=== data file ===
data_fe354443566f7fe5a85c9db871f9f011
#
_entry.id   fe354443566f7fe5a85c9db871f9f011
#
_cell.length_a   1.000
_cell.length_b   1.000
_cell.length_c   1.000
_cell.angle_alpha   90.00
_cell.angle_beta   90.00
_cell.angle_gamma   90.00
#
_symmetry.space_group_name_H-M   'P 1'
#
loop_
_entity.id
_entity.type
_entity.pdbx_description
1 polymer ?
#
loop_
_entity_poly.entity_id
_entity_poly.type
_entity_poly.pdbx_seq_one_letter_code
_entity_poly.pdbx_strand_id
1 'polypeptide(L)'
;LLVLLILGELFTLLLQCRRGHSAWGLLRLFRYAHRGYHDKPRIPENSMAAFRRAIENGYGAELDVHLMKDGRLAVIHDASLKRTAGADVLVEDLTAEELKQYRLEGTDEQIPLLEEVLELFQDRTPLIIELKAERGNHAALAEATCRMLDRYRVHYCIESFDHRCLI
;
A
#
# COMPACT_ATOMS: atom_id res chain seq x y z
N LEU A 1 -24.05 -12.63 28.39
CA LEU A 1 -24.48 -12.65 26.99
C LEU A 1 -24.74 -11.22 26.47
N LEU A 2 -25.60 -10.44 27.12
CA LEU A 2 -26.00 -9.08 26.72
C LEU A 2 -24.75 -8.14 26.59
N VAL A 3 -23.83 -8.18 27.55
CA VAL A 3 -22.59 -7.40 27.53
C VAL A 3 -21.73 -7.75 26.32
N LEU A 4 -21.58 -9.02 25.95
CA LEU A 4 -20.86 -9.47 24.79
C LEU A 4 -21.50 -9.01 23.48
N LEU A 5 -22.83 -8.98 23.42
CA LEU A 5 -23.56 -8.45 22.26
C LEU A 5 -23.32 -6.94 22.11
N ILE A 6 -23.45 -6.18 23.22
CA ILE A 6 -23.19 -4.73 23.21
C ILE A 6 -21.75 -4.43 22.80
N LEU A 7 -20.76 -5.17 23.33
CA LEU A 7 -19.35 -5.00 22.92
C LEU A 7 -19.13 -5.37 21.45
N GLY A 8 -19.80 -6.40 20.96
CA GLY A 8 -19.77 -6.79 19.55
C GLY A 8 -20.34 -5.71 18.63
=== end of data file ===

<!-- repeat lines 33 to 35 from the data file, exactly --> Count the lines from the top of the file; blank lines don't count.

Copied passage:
C LEU A 1 -24.74 -11.22 26.47
N LEU A 2 -25.60 -10.44 27.12
CA LEU A 2 -26.00 -9.08 26.72